I think this is highly underrated and as good as some of Shakespeare’s best plays, up there with Hamlet. It examines leadership and rule, good governance, notions of honour, and class. Coriolanus is the title granted to a war-toughened and effective general in recognition of his brave conduct and services to his country. The play revolves around him going to Rome to receive this accolade and be confirmed to the senate by the nobles and the commons. However he doesn’t believe in the powers currently held by the common people, rejects the idea of common rule as undeserved and fickle, and makes no bones about telling everyone this loudly and repeatedly. For this he is promptly run out the city.

What I like about Coriolanus, and why I compare it to Hamlet, is because you are never really sure what is going on, or what is really being said. A really great piece is one that can be read over and over and always be seen from a new angle, a new perspective. Coriolanus is like that. It is saying so much and debating itself. The argument of common rule versus noble rule plays out in a myriad of ways. The common mob are fickle, they welcome Coriolanus as a hero, then run him out as a villain. However they are deliberately stirred up by a pair of politicians who are jealous of Coriolanus’s popularity and fear his influence. So it not simply the fickleness of the commons but the corruption of the nobles which prove bad rule. Indeed Coriolanus himself is an example of how the idea of nobility, of power tempered by loyalty to principle and honour, can be too severe and lacking in humanity, even and especially when it is uncorrupted.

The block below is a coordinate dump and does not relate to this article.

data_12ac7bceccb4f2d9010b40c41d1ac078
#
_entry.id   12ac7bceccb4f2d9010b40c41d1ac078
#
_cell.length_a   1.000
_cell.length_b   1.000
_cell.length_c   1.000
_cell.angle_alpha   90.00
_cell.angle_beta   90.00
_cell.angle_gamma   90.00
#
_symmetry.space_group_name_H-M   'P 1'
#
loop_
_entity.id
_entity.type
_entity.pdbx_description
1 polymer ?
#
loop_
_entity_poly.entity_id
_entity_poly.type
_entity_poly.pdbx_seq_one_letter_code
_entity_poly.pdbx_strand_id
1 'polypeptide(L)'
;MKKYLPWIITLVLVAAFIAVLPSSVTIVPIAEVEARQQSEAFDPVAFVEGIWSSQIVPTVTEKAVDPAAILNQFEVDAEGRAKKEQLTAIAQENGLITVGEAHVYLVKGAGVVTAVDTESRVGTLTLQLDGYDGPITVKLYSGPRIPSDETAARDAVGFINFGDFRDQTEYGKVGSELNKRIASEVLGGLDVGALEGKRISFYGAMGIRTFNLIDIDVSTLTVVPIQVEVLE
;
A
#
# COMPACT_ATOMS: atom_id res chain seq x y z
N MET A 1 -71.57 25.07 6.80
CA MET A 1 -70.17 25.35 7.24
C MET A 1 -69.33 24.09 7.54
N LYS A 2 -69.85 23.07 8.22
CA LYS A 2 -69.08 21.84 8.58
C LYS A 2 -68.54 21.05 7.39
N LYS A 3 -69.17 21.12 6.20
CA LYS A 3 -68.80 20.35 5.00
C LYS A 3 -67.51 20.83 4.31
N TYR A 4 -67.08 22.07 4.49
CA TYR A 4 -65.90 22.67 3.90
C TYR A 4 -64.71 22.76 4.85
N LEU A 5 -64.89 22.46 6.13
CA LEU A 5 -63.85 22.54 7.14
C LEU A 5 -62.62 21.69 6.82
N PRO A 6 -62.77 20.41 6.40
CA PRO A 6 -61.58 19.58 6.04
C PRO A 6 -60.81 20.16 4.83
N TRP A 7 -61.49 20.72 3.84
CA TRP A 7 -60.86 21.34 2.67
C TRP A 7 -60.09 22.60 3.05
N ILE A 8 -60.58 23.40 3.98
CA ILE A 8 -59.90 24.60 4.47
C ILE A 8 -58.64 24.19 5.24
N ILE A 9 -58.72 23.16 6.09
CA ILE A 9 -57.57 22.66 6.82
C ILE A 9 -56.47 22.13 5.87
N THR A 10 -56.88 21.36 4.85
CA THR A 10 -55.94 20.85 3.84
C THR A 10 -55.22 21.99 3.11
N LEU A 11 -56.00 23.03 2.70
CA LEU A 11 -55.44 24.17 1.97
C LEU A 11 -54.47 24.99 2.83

I love how the story plays out, examining which should be the highest loyalty – loyalty to country? Loyalty to family? Loyalty to principle and conscience? There is no conclusion and the play is so thought-provoking. It’s a wonder this isn’t taught in schools as one of the more widely known plays. It’s so relevant and identifiable with the issues of today. Great play.